jump to navigation

Digital Strangelove – or How I Learned To Stop Worrying And Love The Internet October 19, 2009

Posted by David Gillespie in advertising, best of, business strategy, digital strategy, social media, social networks, storytelling, strategy, technology.
Tags: , , , , , , , , , , , , ,
37 comments

I mentioned last week I had been staying in on weekends and up at night trying to get everything I was thinking about out of my head. The space I feel was created in my head is amazing, leaving room to think about a bunch of other projects I have on the go but have also played second fiddle to this.

I’m not presenting the below presentation as gospel, if I may be so bold as to quote myself, I am not looking for right, just for least wrong, as one of the premises I state in the presentation is that so much of this space will continue to change for a long time to come.

The deck covers a lot of ground, mainly from the point of view of where we are right now in the evolution of the Internet and culture, and where I think we’re going. I welcome feedback of all kinds, from bursts of agreement to arguments against each and every slide.

If I have moved the conversation along in even the slightest way, I have succeeded. As always, thanks for reading, I really appreciate your time.

You’re invisible now August 17, 2009

Posted by David Gillespie in creativity, digital strategy, technology, work/life.
Tags: , , , , , , , , ,
2 comments

I was going to title this “Princess on the steeple and all the pretty people” but that was too obscure, even for me. 5 bonus points to the person that picks the song without using “The Google“.

So my motivation has been a little lacking lately (alliteration = triple word score), and try as I might I hadn’t been able to rekindle it. I chatted long into the night with your friend and mine Matt Granfield who pointed me to his recent piece on sourcing the appropriate place to express a particular thought. I read it and it rang true, though it uncovered another thought of mine, that being a general wondering how long we will maintain digital identities we segment into neat boxes as if our own lives existed in a similar fashion.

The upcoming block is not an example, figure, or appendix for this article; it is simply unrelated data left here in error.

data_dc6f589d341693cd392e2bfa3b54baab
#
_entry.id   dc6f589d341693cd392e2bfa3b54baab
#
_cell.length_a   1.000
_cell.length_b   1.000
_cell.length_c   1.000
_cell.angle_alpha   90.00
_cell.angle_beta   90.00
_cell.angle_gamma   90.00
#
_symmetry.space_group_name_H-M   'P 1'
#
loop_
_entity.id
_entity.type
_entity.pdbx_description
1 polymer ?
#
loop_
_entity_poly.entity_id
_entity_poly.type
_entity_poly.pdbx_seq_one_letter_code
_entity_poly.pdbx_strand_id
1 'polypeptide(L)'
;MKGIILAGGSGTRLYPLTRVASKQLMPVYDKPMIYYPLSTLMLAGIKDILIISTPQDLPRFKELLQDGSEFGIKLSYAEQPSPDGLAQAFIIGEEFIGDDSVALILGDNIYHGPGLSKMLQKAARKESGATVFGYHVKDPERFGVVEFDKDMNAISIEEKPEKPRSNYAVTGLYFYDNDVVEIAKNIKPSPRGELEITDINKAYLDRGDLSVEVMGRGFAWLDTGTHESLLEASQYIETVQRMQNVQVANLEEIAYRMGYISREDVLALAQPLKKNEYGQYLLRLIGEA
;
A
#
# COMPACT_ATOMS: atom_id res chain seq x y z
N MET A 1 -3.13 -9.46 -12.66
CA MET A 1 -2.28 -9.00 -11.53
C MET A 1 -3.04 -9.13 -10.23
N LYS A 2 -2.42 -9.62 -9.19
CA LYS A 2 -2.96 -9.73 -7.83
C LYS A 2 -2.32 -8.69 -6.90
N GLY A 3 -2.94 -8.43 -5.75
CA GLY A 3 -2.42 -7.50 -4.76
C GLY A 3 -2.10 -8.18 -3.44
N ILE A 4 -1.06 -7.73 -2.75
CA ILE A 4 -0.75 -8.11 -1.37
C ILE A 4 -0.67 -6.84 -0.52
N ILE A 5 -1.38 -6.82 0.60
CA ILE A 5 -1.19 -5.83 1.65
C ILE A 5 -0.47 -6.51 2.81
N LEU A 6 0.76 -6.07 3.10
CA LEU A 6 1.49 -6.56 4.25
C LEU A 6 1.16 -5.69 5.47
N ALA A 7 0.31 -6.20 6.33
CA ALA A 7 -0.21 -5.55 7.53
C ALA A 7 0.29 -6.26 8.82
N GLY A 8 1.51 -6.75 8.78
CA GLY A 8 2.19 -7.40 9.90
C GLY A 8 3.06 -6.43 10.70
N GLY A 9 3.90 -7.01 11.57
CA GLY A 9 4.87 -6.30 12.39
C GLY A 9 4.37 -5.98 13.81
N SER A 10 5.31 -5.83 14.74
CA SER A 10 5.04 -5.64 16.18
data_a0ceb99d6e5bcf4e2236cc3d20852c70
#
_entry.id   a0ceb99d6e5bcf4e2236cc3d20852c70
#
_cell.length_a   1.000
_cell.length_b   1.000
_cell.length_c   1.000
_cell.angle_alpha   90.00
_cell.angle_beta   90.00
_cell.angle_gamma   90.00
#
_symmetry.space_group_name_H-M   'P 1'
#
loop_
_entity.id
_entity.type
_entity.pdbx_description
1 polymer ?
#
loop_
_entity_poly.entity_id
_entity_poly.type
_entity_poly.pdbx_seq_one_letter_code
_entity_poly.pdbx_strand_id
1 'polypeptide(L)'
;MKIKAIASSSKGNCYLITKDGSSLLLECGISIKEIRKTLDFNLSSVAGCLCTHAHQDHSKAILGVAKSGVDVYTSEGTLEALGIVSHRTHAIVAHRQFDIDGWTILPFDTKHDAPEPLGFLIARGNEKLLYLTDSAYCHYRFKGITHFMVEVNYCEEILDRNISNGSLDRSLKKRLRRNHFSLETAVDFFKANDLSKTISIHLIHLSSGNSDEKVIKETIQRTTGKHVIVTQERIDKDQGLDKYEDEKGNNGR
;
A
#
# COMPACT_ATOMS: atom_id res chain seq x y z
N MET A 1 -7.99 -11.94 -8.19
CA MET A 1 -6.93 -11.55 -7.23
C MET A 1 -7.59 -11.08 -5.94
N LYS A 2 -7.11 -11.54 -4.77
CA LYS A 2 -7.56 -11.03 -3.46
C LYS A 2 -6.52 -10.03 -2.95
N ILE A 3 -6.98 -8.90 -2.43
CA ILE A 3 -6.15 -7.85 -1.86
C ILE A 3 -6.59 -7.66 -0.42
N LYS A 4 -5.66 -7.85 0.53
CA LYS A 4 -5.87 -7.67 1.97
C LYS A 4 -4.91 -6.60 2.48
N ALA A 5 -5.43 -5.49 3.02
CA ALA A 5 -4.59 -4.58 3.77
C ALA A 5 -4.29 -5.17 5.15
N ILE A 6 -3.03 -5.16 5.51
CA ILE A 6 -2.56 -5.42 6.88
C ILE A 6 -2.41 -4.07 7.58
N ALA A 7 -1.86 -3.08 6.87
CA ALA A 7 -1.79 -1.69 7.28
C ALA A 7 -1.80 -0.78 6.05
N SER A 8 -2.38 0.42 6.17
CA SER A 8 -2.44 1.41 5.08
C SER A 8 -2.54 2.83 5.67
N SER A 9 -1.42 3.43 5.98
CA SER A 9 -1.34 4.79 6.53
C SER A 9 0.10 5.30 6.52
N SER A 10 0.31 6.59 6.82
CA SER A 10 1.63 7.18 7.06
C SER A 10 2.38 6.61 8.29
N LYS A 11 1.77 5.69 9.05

And that’s when it occurred to me that something had recently clicked inside my head, and all of a sudden I realised that even using the word “digital” felt utterly redundant. When it permeates so much of what we do on a day to day basis it ceases to make sense in drawing any distinction. Having an afore-mentioned neat little box for it has worked until now, because for a long time it existed in a way we could separate and escape from. Now however we’re in a place where it no longer makes sense to segment it, and to not include some sort of digital element to a campaign, a product, a service, whatever is to commit commercial suicide (extreme viewpoint I know, prove me wrong!).

While this thought was buzzing around my head I swung by TIGS, as Faris had posted plenty while I’d been sunning myself in France. He, of course, had gotten here a little bit before me but along the same line of thinking, having said

Increasingly I’m finding the work ‘digital’ more of a hindrance than a help. It’s too broad to mean anything.

in the same post he linked a great Slideshare presentation from Helge Tennø, Strategic Director of Screenplay, an Oslo, Norway-based agency. Helge’s presentation is simply titled “Post-Digital Marketing”, and while I’m loathe to attach a new name to it, it seems to make sense. Have a look at the deck, it’s really quite lovely.

Of course Iain Tait beat us all there, telling me early in ’08 “digital is not a thing anymore”. I didn’t get it at the time, but I do now. My only concern is having canned UGC, social media, and now “digital” itself, I’m going to need to invent some new things just to shit on them.

And I’m quite OK with that. And I’m OK with not writing about “digital”, in fact I’m excited about it.

“You’re excited by a blog ostensibly about nothing?”

Yes.

Reblog this post [with Zemanta]

Hope and Value April 29, 2008

Posted by David Gillespie in marketing.
Tags: , ,
1 comment so far

A couple weeks back I had the pleasure of speaking at an off-site day for Hippo Jobs where I am currently earning a crust heading up their product development and online strategy. I’d been banging on so much about value recently that I thought I’d subject my co-workers to it.

Along the way I had an insight though; what we were referring to as “value” internally was actually a price point, and value was something intangible; it meant something different to every person you could meet. Value was in fact set by the end consumer and not by the producer! I don’t know about you but that completely flips my thinking on it. So along the way I diverged from my original thoughts and tried to explore that idea a little bit more – thank you to Tara who clued me into the “willingness to pay” idea.

I don’t think I quite nailed it (nor do I think my presentation makes a whole lot of sense without me talking), but I’m not done thinking about this. I could be overstating it, but I think drilling down deeper on this notion of value is worthwhile, and it’s going to consume my thinking regardless. You’re already along for the ride, so you may as well get involved. What’s something that’s been genuinely valuable to you irrespective of the price point?

*Complete aside* – first time using Slideshare. I like it for the most part, and though Arun (who works there) took me through a few of the decisions around functionality, I still think it should load faster! =] Cheers mate.

Follow

Get every new post delivered to your Inbox.